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This article is part of the supplement: Abstracts of the 16th Annual SCMR Scientific Sessions

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Interstitial expansion in pressure overload left ventricular hypertrophy

Thomas A Treibel1*, Steven K White12, Daniel Sado1, Filip Zemrak3, Sanjay M Banypersad1, Andrew Flett1, Mark Caulfield3, Anna S Herrey1, Steffen E Petersen3 and James Moon1

  • * Corresponding author: Thomas A Treibel

Author Affiliations

1 The Heart Hospital Imaging Centre, University College London, London, UK

2 The Hatter Cardiovascular Institute, University College London Hospitals NHS Trust, London, UK

3 Cardiovascular Biomedical Research Unit, Barts and the London School of Medicine and Dentistry, Queen Mary University of London, London, UK

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Journal of Cardiovascular Magnetic Resonance 2013, 15(Suppl 1):O92  doi:10.1186/1532-429X-15-S1-O92

The electronic version of this article is the complete one and can be found online at:

Published:30 January 2013

© 2013 Treibel et al; licensee BioMed Central Ltd.

This is an Open Access article distributed under the terms of the Creative Commons Attribution License (, which permits unrestricted use, distribution, and reproduction in any medium, provided the original work is properly cited.


Diffuse myocardial fibrosis (DMF) is an important factor in cardiac disease, but until recently could only be accurately assessed with biopsy. We hypothesised that DMF measured by Equilibrium contrast CMR (EQ-CMR) is elevated in cardiac pressure overload (hypertension and aortic stenosis), that the degree of DMF will track the clinical severity of pressure overload and cardiac effects, and as such DMF may be a key biomarker in assessing the cardiac effects of pressure overload.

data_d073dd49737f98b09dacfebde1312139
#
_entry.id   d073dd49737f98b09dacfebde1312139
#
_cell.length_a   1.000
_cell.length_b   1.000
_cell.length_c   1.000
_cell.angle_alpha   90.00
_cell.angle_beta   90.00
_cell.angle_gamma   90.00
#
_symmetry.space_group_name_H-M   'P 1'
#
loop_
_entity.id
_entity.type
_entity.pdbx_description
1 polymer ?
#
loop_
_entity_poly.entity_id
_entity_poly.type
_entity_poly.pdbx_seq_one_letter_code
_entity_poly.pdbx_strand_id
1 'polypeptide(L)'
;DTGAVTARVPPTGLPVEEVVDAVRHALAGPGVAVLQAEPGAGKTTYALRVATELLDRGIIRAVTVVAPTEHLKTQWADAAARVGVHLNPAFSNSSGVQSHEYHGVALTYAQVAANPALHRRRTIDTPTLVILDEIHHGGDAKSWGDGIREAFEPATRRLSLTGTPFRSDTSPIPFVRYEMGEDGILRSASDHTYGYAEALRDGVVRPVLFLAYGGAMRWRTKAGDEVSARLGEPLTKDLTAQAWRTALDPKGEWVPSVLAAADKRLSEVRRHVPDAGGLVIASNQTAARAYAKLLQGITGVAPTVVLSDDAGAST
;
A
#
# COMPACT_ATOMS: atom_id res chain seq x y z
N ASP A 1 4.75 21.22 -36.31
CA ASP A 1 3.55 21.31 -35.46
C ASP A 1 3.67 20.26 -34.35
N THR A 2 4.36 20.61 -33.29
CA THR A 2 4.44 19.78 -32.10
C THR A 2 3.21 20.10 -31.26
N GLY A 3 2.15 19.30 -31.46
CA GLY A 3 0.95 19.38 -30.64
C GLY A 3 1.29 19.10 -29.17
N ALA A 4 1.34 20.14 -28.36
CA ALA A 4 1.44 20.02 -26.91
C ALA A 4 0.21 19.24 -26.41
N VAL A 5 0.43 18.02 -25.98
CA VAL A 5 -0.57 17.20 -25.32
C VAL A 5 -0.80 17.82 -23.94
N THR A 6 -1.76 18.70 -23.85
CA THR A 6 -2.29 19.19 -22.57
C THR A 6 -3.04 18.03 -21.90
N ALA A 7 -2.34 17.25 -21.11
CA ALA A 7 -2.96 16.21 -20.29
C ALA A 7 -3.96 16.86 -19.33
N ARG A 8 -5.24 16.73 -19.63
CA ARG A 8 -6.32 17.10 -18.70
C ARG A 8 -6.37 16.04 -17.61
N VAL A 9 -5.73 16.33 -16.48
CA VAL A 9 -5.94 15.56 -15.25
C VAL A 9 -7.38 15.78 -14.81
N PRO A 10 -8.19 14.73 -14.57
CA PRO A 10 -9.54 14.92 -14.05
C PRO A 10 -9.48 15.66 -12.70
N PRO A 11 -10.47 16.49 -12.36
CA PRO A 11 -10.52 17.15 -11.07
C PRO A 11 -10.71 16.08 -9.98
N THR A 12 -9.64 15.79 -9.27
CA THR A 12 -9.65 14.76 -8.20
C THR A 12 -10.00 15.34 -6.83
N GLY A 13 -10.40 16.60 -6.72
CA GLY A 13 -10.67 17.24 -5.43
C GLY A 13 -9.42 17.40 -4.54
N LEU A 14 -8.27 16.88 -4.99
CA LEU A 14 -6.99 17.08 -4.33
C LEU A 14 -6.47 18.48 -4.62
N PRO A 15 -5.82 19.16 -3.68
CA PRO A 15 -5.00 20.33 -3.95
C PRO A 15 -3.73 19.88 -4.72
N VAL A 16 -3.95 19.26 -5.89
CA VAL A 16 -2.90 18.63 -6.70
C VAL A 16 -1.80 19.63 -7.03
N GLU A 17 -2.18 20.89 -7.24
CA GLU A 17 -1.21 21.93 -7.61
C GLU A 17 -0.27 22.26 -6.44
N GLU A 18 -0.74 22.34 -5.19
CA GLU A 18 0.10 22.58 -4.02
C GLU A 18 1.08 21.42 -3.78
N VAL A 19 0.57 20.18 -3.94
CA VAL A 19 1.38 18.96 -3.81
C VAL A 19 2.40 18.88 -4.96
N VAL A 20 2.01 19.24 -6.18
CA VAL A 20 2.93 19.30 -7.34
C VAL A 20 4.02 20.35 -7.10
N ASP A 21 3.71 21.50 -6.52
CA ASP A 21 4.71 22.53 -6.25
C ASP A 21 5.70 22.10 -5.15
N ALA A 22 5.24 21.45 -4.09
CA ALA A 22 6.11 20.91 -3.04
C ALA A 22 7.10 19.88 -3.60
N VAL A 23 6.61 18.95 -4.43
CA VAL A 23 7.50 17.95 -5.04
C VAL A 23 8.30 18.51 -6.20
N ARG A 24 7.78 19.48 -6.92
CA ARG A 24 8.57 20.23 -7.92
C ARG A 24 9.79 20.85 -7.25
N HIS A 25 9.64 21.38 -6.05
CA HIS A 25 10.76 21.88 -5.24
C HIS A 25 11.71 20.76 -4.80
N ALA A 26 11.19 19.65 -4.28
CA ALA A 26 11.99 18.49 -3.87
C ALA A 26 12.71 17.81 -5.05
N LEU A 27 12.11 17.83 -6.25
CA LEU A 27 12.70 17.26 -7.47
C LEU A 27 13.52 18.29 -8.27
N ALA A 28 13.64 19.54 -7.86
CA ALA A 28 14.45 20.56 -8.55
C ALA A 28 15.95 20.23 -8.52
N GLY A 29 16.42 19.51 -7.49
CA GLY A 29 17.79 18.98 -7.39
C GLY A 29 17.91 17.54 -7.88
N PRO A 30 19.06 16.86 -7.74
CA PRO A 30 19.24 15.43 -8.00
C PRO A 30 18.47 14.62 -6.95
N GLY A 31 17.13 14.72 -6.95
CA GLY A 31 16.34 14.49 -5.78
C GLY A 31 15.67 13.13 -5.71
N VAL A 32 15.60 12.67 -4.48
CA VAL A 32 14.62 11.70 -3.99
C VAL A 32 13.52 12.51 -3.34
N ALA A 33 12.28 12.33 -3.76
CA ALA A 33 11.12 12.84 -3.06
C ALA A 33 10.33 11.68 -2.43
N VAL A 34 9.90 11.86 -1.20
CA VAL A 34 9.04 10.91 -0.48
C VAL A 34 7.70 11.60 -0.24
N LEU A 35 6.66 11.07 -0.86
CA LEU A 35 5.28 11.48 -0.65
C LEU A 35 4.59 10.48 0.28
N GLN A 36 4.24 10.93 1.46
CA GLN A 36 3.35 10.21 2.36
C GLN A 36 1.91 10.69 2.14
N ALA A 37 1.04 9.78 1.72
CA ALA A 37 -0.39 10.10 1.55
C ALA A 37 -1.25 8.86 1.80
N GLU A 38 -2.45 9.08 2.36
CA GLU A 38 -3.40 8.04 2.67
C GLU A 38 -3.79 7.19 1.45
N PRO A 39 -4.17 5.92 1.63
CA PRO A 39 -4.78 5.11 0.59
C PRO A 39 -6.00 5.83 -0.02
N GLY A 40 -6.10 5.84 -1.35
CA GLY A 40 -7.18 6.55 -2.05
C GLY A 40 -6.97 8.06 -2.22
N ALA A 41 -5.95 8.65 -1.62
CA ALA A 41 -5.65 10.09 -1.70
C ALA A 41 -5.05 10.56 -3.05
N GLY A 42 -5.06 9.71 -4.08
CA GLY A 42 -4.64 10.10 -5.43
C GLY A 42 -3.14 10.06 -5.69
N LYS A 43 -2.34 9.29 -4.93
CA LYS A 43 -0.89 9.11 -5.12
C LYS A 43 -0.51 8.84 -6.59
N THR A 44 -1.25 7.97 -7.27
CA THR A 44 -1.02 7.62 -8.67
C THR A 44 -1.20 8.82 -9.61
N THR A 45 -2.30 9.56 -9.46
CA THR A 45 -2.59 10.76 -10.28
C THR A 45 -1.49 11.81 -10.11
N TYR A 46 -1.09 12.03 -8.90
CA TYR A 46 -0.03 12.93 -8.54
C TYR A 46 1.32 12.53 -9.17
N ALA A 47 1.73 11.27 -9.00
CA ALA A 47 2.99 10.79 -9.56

ECV measurement was by EQ-CMR. The T1 mapping sequence was ShMOLLI. The contrast agent was Gadoterate meglumine (Dotarem) at 0.1mmol/Kg (bolus) plus infusion at 15 minutes at 0.0011 mmol/kg/min. CMR was at 1.5T (Siemens Avanto):

ECV = (1-hematocrit)x (1/T1)myo ÷ (1/T1)blood.

ECV was measured in 43 patients with isolated, well-controlled hypertension (median age 56, range 21 to 78, 55% male), 28 patients with severe aortic stenosis (AS) undergoing aortic valve replacement (median age 70, range 60 to 84, 71% male), and 50 healthy volunteers (median age 47, range 28 to 69, 58% male).


ECV measurements were the lowest in the control group with significantly higher ECV values in hypertension and AS (0.261 versus 0.274 versus 0.296, p≤0.02; Figure 1).

thumbnailFigure 1. ECV measurements by EQ-CMR were the lowest in the control group with significantly higher ECV values in hypertension and aortic stenosis (0.261 versus 0.274 versus 0.296,p≤0.02).

The mass index increased from normal to hypertension to AS (66 g/m2 versus 85 g/m2 versus 101 g/m2, p<0.05; Figure 2), whereas the indexed left atrial area was only significantly higher in AS (11.0 and 11.6 cm2/m2 versus 13.2 cm2/m2, p<0.05); end-systolic and diastolic volumes were not significantly different among cohorts.

thumbnailFigure 2. The left ventricular mass index increased from normal to hypertension to aortic stenosis (66 g/m2 versus 85 g/m2 versus 101 g/m2, p<0.05).


The myocardial ECV increases with the degree of left ventricular pressure overload hypertrophy.


British Heart Foundation; National Institute for Health Research.